Brisket, who would soon successfully petition the Crown for an ofcial charter to administer the island, became the frst governor of this new English colony in 1633. Having established Montserrat as a colony where the Irish no longer need fear the antiPopish sentiments of the European Reformation movement, the Irish began to arrive in droves. Oliver Cromwell, ever the pragmatist, used Montserrat as a location of both forced and voluntary indentured servitude; criminals and those in debt worked oﬀ their indemnities by placing themselves in the service of the Crown and its wealthy landowners. Spreading out island-wide from their initial northern outpost, the Irish population grew and became the majority European demographic on island in the mid-1600s. They eventually established the, fttingly named, village of St Patrick’s in the island’s southernmost location. West Africans were soon introduced to Montserrat by the English via the Atlantic Slave Trade, which rapidly became the island’s cash crop. Over the ensuing 100 years, the ethnic majority of the colony changed once again, this time in favor of the slaves, as increasingly larger and larger amounts of Africans were transported to the island as forced labor to work on its sugar plantations.
The Irish, once occupying the bottom rung of the social order of the Plantocracy as indentured persons, soon became slave owners themselves. Having now arrived at the virtual top of the social pecking order, these nouveau riche landowners varied very little in their harsh treatment of the island’s slaves, as was meted out by the English. Scholars have argued that the Irish proved even more brutal in terms of their treatment of their living “property.”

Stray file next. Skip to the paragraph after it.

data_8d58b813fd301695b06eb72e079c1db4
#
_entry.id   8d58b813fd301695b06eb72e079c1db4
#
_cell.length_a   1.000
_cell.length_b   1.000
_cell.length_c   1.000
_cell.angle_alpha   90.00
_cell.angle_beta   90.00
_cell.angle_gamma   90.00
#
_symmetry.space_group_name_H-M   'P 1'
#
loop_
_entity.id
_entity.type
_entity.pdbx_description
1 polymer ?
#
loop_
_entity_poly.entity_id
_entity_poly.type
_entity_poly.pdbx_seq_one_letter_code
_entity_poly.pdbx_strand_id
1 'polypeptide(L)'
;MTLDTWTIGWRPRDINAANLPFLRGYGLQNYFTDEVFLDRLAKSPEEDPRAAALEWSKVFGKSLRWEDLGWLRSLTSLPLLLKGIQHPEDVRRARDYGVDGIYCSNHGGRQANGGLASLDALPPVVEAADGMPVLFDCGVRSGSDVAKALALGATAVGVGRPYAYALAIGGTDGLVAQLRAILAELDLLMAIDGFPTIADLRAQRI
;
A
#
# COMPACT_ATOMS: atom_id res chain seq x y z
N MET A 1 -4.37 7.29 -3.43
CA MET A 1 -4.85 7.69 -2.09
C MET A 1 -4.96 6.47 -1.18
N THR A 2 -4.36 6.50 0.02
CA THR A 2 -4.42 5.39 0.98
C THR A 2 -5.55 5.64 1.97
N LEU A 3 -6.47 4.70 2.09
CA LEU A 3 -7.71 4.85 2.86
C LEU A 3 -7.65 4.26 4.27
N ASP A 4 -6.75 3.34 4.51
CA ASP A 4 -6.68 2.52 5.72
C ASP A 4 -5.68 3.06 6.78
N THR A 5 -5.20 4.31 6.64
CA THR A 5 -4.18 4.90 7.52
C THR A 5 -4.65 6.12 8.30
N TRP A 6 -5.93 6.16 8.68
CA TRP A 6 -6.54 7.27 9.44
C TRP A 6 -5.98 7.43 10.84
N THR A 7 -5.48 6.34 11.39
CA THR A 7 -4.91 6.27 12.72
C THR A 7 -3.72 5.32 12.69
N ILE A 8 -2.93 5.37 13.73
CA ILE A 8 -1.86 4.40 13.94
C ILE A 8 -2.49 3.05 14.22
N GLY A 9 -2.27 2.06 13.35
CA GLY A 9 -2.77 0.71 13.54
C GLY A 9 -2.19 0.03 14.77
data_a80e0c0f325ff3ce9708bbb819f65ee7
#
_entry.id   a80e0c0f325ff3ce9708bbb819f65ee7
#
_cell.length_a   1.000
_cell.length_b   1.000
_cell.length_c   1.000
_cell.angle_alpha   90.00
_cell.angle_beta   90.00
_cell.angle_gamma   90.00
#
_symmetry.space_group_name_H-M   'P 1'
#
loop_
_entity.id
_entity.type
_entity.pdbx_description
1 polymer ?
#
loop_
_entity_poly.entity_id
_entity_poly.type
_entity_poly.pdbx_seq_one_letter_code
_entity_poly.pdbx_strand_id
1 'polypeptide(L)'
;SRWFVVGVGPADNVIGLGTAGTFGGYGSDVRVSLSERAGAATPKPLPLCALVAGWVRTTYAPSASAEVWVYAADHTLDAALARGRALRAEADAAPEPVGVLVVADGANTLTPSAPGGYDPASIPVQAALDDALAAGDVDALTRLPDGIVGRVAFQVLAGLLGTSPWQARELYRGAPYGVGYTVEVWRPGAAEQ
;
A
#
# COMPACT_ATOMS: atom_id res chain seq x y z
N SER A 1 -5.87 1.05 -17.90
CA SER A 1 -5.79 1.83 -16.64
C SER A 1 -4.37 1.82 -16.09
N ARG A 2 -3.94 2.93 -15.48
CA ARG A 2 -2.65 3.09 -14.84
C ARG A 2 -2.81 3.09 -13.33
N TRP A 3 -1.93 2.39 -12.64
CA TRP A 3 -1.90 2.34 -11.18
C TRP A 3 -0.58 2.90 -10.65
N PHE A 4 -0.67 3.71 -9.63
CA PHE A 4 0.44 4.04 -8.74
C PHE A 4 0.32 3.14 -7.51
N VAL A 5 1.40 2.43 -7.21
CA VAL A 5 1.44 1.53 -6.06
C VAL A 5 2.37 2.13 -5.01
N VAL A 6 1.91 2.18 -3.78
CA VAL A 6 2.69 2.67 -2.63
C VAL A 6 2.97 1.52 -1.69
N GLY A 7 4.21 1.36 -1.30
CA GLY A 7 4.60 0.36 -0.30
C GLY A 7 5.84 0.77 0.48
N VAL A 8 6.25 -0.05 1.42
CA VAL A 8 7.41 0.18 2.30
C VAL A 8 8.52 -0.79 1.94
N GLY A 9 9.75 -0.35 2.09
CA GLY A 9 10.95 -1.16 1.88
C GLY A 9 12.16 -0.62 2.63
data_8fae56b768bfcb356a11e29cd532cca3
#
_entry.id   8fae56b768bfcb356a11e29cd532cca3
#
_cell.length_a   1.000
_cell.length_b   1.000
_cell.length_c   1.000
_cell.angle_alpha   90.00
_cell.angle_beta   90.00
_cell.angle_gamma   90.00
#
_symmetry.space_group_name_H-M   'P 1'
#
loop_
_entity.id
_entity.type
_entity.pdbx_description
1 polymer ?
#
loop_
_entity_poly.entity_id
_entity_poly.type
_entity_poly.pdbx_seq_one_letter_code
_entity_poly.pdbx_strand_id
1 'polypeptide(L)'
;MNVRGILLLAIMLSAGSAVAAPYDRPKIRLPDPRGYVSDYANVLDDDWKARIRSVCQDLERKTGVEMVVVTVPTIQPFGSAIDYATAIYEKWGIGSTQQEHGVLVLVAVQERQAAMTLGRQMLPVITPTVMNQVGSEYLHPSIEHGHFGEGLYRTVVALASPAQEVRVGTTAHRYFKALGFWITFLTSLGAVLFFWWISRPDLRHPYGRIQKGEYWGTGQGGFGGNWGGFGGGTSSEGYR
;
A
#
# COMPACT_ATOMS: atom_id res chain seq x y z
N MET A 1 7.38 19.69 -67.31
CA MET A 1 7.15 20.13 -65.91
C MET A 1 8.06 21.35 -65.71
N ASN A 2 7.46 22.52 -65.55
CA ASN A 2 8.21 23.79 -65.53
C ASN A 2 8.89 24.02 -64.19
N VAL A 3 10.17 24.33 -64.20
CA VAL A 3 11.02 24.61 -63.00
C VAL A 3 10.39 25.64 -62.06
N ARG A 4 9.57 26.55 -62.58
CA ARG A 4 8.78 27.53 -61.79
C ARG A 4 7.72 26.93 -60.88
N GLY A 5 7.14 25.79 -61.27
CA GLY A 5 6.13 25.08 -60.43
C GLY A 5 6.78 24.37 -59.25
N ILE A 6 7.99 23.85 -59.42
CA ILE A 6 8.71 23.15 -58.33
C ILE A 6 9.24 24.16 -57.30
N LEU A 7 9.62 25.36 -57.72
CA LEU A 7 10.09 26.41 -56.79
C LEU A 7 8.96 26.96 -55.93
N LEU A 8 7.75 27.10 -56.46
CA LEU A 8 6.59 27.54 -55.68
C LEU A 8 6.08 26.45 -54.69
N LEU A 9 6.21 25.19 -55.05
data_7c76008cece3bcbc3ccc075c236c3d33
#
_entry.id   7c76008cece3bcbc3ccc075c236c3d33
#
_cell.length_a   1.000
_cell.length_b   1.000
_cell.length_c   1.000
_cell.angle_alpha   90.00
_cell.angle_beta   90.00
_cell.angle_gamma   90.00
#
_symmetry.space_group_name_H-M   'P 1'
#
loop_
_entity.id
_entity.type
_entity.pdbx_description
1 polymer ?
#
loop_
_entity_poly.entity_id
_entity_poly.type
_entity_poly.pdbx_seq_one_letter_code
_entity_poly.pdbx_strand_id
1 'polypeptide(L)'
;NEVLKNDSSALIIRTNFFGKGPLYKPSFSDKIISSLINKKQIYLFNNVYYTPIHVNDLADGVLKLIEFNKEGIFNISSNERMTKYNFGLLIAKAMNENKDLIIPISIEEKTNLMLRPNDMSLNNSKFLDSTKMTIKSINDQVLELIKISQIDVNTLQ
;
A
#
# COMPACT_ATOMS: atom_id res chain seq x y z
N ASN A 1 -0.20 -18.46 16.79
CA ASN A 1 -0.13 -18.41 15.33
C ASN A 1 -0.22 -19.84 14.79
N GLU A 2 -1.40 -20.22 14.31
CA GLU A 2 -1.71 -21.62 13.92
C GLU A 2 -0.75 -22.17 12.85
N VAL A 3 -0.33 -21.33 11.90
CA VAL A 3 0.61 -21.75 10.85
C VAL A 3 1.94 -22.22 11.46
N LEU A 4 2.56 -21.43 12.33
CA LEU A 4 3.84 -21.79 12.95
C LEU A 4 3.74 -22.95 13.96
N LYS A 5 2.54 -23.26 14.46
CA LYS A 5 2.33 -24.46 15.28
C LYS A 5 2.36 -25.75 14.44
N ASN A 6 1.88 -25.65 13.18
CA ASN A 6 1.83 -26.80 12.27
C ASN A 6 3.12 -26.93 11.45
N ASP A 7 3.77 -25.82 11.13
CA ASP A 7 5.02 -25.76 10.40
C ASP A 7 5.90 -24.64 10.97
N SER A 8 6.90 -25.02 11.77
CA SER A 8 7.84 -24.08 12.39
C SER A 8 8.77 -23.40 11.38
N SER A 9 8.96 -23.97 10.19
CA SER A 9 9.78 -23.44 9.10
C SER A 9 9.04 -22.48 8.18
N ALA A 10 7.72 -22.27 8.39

In the early months of 1768, on March 17th, the island’s slave population staged a revolt. The plan was to use the drunken revelry of the Feast Day of St. Patrick, when the island’s Irish plantocracy’s guard would be lowered under the inebriation of heavy drink in celebration of the holiday. In their plan, the feld hands would storm the Governor’s mansion in the capital of Plymouth using the tools of their trade as weapons: clubs, stones, machetes, rakes, hoes and other metal implements. The domestic, or house, slaves would be charged with using knives and confscating the swords of their drunken Irish house guests to be used by their feld counterparts. The revolt failed. A female slave, domesticated to work as a seamstress in the “Great House,” revealed the plot and the Irish were prepared for the surprise attack. The revolt’s leaders were systematically sought out and ruthlessly tortured and killed as an example to the slave population, in hopes of thwarting future
The Lady & The Harp is its national emblem, and is located on the flag. This represents Erin – the
feminine personification of Ireland, with her harp,
while holding up a cross